On December 1, 1982, Allied filed a special and limited appearance and a motion to quash to contest the court's jurisdiction. The trial court found that Allied had been properly served with summons and had knowledge of the proceedings. Because Allied did not diligently present its defense and because Allied had minimum contacts with Illinois, the trial court denied the motion to quash and struck Allied's special appearance.

Allied initially contends that filing a special appearance under section 2-301 of the Code of Civil Procedure was an appropriate procedure to contest jurisdiction and that the trial court erred in imposing a standard of due diligence.

• 1 The courts of Illinois may acquire jurisdiction over a foreign corporation if it is properly served with summons and has minimum contacts with the State. (World-Wide Volkswagen Corp. v. Woodson (1980), 444 U.S. 286, 62 L.Ed.2d 490, 100 S.Ct. 559; International Shoe Co. v. Washington (1945), 326 U.S. 310, 90 L.Ed. 95, 66 S.Ct. 154.) Lack of jurisdiction, for the failure of either of these two elements, may be raised at any time, and the party raising the issue is not restricted by time limitations or the diligence requirements of section 2-1401. (Home State Savings Association v. Powell (1979), 73 Ill. App.3d 915, 392 N.E.2d 598; Lebanon Trust & Savings Bank v. Ray (1973), 10 Ill. App.3d 345, 293 N.E.2d 623.) To attack the in personam jurisdiction of the court, a party must file a special appearance with a motion to quash the service of summons. (Farley v. Blackwood (1978), 56 Ill. App.3d 1040, 372 N.E.2d 921; Mason v. Freeman National Printing Equipment Co., Ltd. (1977), 51 Ill. App.3d 581, 366 N.E.2d 1015.) Allied followed these procedures and the trial court erred when it considered Allied's diligence in deciding the motions.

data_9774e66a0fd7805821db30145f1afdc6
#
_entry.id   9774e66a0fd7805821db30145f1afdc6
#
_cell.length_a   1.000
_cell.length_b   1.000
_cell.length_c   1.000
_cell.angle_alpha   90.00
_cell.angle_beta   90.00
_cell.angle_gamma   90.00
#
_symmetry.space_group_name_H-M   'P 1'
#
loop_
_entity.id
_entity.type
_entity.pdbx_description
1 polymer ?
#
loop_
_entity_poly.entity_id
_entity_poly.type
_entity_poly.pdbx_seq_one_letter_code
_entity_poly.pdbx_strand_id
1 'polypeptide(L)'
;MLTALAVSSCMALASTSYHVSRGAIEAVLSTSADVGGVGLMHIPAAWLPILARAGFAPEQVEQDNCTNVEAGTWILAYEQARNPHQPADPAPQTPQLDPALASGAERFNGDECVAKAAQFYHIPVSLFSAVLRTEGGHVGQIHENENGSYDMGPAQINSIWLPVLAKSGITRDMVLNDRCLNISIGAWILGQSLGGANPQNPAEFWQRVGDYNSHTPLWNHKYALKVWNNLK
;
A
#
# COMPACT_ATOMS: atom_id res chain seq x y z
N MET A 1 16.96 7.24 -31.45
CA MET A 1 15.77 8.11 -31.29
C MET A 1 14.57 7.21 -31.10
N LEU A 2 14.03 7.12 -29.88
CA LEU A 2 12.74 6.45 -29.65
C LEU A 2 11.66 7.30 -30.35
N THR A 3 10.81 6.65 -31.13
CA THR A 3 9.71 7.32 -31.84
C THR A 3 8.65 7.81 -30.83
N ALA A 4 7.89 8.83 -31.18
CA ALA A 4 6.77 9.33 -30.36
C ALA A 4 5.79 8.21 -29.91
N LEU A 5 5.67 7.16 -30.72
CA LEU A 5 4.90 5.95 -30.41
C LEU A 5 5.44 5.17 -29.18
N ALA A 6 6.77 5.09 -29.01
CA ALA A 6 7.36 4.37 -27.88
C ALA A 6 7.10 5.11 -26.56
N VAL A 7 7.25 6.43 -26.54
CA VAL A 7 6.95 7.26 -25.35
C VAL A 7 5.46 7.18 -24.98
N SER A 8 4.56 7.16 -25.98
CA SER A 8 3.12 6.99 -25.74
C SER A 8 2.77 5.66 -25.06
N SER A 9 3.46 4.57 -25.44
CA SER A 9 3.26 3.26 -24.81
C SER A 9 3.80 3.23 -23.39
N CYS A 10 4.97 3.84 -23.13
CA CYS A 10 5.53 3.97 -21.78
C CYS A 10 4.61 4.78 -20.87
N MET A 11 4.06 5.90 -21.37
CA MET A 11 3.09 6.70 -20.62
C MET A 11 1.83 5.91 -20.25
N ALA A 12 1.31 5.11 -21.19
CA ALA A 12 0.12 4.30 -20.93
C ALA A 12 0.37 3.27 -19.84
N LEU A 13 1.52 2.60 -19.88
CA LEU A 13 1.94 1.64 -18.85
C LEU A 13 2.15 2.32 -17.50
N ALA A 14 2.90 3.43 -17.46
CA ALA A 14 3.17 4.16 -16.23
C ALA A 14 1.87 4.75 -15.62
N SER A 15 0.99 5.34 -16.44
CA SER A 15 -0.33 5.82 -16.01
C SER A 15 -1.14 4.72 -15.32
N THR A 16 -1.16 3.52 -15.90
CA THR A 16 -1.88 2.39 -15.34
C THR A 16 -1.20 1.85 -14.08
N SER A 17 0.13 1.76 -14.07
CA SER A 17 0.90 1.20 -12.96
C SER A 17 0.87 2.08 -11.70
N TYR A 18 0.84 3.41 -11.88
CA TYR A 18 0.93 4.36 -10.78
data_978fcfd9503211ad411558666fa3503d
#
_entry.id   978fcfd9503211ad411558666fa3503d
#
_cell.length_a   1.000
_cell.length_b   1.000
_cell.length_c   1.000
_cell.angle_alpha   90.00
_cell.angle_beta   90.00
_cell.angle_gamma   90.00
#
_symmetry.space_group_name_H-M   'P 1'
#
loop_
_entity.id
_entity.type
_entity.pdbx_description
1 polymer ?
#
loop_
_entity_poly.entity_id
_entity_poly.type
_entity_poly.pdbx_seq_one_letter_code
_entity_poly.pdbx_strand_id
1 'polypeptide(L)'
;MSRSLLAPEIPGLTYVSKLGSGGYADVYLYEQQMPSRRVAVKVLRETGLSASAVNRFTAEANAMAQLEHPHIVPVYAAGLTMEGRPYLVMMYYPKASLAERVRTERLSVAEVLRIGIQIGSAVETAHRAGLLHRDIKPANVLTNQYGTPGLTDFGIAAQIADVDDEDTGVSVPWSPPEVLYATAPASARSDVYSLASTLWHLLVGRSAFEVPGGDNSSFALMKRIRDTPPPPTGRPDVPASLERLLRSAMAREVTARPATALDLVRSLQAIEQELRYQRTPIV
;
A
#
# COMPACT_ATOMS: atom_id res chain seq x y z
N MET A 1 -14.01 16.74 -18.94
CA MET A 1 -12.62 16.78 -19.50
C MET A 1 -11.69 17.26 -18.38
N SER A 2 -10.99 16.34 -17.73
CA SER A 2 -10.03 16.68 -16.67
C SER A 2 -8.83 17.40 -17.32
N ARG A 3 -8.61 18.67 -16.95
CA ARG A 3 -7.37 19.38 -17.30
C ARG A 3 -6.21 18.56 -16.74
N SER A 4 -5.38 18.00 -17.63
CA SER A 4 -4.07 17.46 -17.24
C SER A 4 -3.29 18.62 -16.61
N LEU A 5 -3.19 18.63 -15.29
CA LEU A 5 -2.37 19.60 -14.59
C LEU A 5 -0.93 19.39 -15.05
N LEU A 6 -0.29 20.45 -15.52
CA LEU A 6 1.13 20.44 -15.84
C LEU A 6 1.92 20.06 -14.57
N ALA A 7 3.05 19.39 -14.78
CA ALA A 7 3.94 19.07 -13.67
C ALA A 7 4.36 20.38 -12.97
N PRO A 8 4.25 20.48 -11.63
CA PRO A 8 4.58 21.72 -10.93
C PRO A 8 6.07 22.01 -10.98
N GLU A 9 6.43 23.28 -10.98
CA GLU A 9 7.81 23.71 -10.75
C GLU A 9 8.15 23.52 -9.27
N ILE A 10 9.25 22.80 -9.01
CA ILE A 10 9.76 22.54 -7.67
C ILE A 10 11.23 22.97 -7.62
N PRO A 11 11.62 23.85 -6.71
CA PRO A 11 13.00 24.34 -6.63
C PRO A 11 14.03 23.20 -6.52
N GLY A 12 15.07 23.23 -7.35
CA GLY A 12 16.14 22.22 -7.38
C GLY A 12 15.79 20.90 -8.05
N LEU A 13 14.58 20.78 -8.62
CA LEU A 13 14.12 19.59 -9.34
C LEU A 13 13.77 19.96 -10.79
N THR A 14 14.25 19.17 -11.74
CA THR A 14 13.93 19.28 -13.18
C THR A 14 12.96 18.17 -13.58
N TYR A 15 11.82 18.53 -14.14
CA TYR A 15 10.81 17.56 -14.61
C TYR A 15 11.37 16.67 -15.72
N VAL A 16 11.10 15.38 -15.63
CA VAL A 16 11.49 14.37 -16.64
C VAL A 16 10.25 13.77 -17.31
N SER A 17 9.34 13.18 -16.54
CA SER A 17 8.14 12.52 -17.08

Sawant and Kozloff maintain that a different standard is applicable here because Allied admits it received service of process. They argue that Allied has ignored the Illinois courts and to condone such action would invite chaos. (Johnson-Olson Floor Coverings, Inc. v. Branthaver (1968), 94 Ill. App.2d 394, 236 N.E.2d 903.) However, section 2-1401, which provides relief from default judgments, and which Sawant and Kozloff maintain should be applicable here, does not affect a party's right to seek relief from a void order or judgment by any other method. See Ill. Rev. Stat. 1983, ch. 110, par. 2-1401(f).

Having determined that Allied followed the proper procedure to contest jurisdiction, we turn to the merits of Allied's appeal. Allied contends that it neither resides, transacts nor does business in Illinois and is therefore not subject to the jurisdiction of the Illinois courts. Since Sawant and Kozloff do not dispute that Allied is a foreign corporation which was not "doing business" in Illinois, we need only consider jurisdiction under the long-arm statute.

Section 2-209 of the Illinois Code of Civil Procedure provides in relevant part:

"(a) Any person, whether or not a citizen or resident of this State, who in person or through an agent does any of the acts hereinafter enumerated, thereby submits such person, and, if an individual, his or her personal representative, to the jurisdiction of the courts of this ...